The Culinary Institute of America grad was introduced to
the pineapple dessert on a childhood trip to his parents’ native Brittany, France. “I remember coming home and making it on the third floor of my parents’ restaurant for my father to sell to special tables,” he recalls. “We had a tiny, old-fashioned oven up there and a little hand mixer, and we had to bake it because, back then, there were no blowtorches. But I just remember it being such a proud moment.”
Though he once dreamed of becoming a professional soccer player, ultimately the pull of the family business was too strong. For Tersiguel, whether cooking at the restaurant or whipping up a meal for wife Angie and their two young sons, food is all about the memories that it evokes. “Cooking is such a large part of us all,” he says. “It was always a connection that I had with my parents, getting stuff from the garden and cooking at home with them. And I love serving dishes that bring people back to that happy place from when they were younger. It’s what I like to call ‘the Ratatouille moment.’ It’s very emotional.”
Halibut with Oven-Dried Grapes
Executive chef / Wit & Wisdom
When Zack Mills landed the executive chef gig at Wit & Wisdom in 2013, he and his wife, Alexandra, ditched their D.C. digs and started house hunting in Maryland. Mill’s only
requirement: a gas stove. “I can’t cook on electric,” he says with a laugh. “If I walked into a house and saw an electric stove, I just turned around and walked out.”
In addition to a gas stove, his Annapolis kitchen is equipped with all of the essentials, including blenders, food processors, scales, and an impressive collection of cookbooks penned by the likes of the late Michel Richard and his mentor, Michael Mina. “Our house is very food-centric and it always will be,” says Mills, who also shares his space with his Boston Terrier, Pickles. “Whenever I get ideas in my head, if I can’t wait to work on them at the restaurant, I like to play around at home. I have to make sure that I have enough tools so I can almost treat it like a commercial kitchen.”
Mills’s love of experimentation comes in handy when it’s his turn to prepare Sunday dinner, a family tradition that has stuck since childhood. “All family gatherings revolved around food, so as far back as I can remember, the two things have always gone hand in hand,” he says. “I remember my grandmother used to say, ‘If you don’t have an appetite, you must not be happy.’” Though choosing one menu to satisfy upward of 14 people can be tricky, Mills says that these dishes are definite crowd-pleasers. “There has to be an hors d’oeuvre, that’s just a thing in my house,” he says. “The soup is as traditional as it gets, and the braised pork pasta is a really comforting, easy, one-pot thing.”
Cream of Crab Soup
Smoked Salmon Crostin
Pappardelle & Braised Pork
Illustration by Danielle Dernoga
Whether preparing a dinner for two, or a holiday feast for the masses, it’s important to have a carefully curated cupboard. To find out which ingredients are absolutely essential, we turned to chef Jerry Pellegrino, co-owner of Schola cooking school in Mount Vernon. “A smartly stocked pantry allows you the ability to whip up meals without much planning on any given night, add some excitement to standard recipes, or just make a quick snack in between meals,” says Pellegrino. Salt and pepper aside, here are the items that no home cook should go without.
"Choose one depending on what you like or try a new one each month,” says Pellegrino. “But whether it’s herbes de Provence, garam masala, Creole Seasoning, or Italian herbs, having one of these in the cupboard allows you to add instant excitement to any dish."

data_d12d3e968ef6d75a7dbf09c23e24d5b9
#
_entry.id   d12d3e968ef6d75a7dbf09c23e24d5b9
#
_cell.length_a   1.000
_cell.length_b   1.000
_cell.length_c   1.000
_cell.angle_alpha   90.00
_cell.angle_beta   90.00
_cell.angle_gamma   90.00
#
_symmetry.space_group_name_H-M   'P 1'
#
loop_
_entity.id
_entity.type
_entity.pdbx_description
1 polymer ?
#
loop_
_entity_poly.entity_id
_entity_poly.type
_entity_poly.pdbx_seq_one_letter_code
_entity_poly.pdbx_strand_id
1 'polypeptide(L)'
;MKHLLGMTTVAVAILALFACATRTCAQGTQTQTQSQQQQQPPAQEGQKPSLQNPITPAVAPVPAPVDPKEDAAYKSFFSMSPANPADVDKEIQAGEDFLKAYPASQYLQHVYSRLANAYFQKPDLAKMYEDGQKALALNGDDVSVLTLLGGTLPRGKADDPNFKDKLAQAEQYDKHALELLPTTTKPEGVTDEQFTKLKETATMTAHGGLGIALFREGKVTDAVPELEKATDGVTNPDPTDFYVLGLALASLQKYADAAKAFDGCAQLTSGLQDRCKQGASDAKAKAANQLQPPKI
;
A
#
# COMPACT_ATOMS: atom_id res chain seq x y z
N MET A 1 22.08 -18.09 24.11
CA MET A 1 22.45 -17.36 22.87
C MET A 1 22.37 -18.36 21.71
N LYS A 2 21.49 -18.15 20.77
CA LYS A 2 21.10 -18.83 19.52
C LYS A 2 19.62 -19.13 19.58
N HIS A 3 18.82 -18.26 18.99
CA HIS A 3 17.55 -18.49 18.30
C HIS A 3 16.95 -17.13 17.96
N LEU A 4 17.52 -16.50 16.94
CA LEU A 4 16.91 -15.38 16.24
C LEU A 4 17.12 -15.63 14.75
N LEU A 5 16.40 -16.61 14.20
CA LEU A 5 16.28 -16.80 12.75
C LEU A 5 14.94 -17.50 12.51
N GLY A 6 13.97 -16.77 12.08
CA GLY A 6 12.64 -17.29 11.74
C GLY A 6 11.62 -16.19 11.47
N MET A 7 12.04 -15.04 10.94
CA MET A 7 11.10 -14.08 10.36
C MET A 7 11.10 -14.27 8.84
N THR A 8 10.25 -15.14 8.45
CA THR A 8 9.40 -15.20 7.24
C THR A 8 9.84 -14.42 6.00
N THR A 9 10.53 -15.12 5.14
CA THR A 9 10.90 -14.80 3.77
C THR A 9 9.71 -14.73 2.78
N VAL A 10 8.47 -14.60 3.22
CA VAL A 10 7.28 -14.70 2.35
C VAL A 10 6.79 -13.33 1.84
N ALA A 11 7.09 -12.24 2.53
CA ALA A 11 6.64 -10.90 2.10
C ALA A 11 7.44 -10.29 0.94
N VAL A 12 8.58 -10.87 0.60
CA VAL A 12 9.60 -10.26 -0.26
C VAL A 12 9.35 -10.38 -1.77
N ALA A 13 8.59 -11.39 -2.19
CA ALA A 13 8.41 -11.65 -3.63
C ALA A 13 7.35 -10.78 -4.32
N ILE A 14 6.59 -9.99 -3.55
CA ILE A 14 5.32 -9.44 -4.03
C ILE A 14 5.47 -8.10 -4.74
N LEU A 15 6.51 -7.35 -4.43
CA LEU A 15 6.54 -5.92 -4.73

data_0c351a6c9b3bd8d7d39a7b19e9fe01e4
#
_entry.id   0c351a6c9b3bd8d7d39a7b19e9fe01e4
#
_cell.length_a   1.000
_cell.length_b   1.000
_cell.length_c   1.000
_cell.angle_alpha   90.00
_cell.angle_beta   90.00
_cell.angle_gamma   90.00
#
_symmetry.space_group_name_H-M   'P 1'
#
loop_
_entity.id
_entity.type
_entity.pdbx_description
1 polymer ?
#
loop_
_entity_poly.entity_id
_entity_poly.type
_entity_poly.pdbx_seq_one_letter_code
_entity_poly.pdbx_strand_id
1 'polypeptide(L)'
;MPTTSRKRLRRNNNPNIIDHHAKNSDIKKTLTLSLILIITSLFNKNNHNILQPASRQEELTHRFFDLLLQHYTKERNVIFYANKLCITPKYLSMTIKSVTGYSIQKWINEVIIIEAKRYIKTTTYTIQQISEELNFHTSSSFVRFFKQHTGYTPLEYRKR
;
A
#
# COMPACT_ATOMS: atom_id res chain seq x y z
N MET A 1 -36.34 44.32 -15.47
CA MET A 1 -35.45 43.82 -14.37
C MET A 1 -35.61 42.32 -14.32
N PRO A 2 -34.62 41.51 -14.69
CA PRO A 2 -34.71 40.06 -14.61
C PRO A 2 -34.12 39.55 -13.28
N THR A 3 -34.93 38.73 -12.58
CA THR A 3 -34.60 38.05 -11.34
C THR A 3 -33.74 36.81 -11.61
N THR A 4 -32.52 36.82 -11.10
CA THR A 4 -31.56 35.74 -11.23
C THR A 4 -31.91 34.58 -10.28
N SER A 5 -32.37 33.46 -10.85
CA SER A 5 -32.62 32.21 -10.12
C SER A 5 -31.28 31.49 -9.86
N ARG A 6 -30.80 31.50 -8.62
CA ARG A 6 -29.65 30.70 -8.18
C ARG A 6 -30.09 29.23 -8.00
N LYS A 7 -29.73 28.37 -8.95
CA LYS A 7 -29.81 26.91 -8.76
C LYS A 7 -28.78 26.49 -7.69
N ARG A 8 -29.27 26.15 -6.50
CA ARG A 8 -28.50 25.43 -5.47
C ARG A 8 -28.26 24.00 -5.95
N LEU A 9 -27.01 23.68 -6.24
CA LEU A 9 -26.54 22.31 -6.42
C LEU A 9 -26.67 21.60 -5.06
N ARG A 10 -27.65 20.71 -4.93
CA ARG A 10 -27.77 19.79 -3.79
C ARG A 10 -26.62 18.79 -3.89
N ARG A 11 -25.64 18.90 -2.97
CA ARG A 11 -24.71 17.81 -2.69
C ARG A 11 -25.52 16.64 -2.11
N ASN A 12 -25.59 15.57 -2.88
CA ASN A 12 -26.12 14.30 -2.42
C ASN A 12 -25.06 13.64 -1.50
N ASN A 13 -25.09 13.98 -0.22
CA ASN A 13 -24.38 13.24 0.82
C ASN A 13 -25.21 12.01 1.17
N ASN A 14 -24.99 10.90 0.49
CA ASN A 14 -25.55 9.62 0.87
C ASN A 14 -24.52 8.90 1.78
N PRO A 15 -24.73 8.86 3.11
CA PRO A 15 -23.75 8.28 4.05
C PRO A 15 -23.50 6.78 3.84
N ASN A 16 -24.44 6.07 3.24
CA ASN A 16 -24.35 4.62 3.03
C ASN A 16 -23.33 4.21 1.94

Garlic and Onion Powder
"So many dishes start out with onions and garlic," says Pellegrino, "but keeping the fresh ones around can be a challenge. Although not as good, these two powders get you pretty close to the real thing."
"Vinaigrettes, stocks, soups, stews—they all can benefit from a little sweetness to balance them out," says Pellegrino. "You could just keep sugar on hand, but honey provides an added complexity to foods. And since it is the only natural product that never goes bad, it’s perfect for the pantry."
Extra-Virgin Olive Oil
"We pour this on everything," says Pellegrino. "Although it’s not the ideal oil to cook with, buying a price-conscious brand like our local Pompeian makes you feel good about it. Drizzle it on bread, cheeses, and salads, or sauté anything to make a quick meal."
"One big and one small shape—pasta is the perfect foil for anything you have left in the fridge; chop it up, sauté it, and toss with cooked pasta—easy meal," says Pellegrino. “For the big version, we prefer bucatini or penne. For the little version, it is hard to beat the delicious taste and texture of Israeli couscous."
"Maybe you’re not in the mood for pasta but need to get rid of leftovers," says Pellegrino. "Making polenta can fix that. But cornmeal has other uses. Make a batch of skillet cornbread, [or make a] cornmeal crust and fry anything from oysters to onion rings."
"Vinegars are good to have on hand, but balsamic is king," says Pellegrino. "It adds dimension to sauces, makes the perfect vinaigrette, and can be reduced to a syrup served with fruit and whipped cream."
"Use these in a pinch to add protein to salad or pasta, puréed to make dip, or mix with simple ingredients for a sandwich," says Pellegrino. "There's tuna, King Oscar sardines, Double ‘Q’ wild caught Alaskan salmon, and Trader Joe’s has a great proprietary smoked canned trout."
"Dijon’s acidic, sharp taste adds great flavor," says Pellegrino. "Start with honey and Dijon mustard vinaigrette, then move onto using it to glaze hams, add it to pan sauces, mix it into potato dishes, and rub it on lamb as the 'glue' to hold on an herb crust."
Your Favorite Hot Sauce
"Whether it’s Tabasco or Sriracha or Louisiana, there's always the need to provide heat to certain dishes," says Pellegrino. "They also provide heat to sauces where pepper just won't work; hollandaise, cheese sauces, béchamel. We also stir them with mashed potatoes and add them to marinades."